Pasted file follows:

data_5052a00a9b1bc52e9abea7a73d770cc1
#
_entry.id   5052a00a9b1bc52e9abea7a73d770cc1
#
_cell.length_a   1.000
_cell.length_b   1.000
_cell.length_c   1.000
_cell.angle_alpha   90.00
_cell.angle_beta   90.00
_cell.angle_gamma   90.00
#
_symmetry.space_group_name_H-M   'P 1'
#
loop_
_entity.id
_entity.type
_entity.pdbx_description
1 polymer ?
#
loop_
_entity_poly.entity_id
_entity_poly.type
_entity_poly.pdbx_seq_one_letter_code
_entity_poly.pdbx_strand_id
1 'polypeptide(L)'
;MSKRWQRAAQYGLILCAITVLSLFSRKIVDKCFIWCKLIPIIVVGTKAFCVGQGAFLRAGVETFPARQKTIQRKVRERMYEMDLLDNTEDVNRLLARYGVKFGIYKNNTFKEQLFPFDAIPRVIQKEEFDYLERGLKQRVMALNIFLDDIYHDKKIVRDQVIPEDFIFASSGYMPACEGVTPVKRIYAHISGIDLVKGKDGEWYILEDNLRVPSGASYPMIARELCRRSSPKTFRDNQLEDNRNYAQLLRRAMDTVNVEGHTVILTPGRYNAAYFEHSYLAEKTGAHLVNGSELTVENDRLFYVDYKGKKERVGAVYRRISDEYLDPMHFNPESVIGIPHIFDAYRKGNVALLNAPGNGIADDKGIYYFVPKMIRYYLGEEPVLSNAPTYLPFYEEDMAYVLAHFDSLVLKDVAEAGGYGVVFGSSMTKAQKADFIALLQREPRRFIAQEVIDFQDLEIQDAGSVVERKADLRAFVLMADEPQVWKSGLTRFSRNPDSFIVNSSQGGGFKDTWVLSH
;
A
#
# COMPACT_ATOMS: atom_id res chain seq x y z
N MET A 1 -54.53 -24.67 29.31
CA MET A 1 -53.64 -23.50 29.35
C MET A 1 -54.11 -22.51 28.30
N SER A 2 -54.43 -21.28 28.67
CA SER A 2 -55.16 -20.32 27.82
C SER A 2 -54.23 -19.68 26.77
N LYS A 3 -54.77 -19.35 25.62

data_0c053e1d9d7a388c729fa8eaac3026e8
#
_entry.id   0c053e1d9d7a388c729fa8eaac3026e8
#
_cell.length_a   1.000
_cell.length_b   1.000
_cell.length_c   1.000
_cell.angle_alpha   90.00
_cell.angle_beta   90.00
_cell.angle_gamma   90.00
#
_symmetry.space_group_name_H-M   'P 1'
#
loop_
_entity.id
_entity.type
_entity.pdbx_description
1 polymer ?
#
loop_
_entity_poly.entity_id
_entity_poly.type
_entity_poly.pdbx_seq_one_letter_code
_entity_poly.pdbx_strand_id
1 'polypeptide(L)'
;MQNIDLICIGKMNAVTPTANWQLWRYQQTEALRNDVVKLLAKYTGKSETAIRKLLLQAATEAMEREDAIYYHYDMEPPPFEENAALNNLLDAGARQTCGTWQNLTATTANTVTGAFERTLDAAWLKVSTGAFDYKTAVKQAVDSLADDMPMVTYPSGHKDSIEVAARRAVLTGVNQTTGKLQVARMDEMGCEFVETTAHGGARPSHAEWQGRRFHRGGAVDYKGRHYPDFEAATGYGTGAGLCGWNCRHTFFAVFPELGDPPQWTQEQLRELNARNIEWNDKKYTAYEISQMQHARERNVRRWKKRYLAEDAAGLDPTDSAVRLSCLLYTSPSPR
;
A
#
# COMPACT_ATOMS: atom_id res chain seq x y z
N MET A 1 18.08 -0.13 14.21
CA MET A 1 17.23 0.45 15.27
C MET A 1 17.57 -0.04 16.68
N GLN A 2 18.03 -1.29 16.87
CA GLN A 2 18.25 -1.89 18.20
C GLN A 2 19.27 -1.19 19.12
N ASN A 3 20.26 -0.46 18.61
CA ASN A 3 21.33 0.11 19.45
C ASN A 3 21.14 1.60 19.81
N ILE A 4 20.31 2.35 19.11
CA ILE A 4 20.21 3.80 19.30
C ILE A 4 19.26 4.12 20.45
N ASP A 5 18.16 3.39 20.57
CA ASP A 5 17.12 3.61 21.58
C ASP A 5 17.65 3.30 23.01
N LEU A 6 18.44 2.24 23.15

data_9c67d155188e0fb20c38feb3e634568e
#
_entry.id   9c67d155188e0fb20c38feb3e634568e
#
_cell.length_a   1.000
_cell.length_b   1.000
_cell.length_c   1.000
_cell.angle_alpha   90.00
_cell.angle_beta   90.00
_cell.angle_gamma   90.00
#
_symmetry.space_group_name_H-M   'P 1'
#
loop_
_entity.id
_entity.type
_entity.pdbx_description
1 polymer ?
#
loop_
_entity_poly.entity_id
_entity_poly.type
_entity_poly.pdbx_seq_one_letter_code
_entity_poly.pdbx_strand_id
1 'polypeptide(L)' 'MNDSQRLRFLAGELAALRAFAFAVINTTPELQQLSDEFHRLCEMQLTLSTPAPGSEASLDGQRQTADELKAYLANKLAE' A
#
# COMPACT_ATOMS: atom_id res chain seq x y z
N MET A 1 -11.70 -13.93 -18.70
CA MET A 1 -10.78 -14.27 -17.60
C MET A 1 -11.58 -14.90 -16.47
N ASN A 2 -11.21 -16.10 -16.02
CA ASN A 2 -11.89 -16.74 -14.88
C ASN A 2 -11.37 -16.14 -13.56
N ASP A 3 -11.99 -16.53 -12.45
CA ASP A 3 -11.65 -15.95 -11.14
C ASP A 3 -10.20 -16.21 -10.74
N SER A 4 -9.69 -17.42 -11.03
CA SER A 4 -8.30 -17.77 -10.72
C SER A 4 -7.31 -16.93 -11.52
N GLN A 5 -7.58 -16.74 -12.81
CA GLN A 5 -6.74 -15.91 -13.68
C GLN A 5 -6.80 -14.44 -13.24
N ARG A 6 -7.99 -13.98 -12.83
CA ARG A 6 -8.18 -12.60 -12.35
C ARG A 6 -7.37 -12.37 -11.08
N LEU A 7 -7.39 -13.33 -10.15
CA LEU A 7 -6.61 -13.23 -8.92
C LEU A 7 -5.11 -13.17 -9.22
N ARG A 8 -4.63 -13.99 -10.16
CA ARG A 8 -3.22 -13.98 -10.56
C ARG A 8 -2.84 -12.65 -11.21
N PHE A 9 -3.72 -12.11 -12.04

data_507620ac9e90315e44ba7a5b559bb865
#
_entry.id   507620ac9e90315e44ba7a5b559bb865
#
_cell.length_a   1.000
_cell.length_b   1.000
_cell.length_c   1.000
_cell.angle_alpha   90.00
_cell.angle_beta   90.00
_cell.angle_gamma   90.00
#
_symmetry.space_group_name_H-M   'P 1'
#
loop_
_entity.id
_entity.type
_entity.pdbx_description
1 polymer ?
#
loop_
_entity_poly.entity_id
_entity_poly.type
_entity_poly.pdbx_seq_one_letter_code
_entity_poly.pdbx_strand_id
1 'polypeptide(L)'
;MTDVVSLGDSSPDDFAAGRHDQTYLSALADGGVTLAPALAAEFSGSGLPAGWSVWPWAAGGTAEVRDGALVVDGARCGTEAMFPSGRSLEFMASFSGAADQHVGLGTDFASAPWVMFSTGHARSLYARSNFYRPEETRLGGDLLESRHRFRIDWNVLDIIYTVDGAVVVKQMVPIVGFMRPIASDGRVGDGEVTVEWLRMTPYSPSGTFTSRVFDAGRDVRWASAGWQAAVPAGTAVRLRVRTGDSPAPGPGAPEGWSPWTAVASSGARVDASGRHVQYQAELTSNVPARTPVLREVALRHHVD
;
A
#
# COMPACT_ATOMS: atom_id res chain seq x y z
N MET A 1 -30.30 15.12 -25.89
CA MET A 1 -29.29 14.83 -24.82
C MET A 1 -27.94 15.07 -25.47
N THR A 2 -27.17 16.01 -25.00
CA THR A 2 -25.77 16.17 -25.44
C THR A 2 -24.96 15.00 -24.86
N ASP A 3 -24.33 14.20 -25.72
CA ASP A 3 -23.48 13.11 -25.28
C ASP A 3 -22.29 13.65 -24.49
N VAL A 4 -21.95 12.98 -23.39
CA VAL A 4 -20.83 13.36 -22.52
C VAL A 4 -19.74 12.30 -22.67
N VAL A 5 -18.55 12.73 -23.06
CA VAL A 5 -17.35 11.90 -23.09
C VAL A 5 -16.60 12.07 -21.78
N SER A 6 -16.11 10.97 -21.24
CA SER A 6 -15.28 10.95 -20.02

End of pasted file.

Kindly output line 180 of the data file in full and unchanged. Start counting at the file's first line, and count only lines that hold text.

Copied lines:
C VAL A 5 -16.60 12.07 -21.78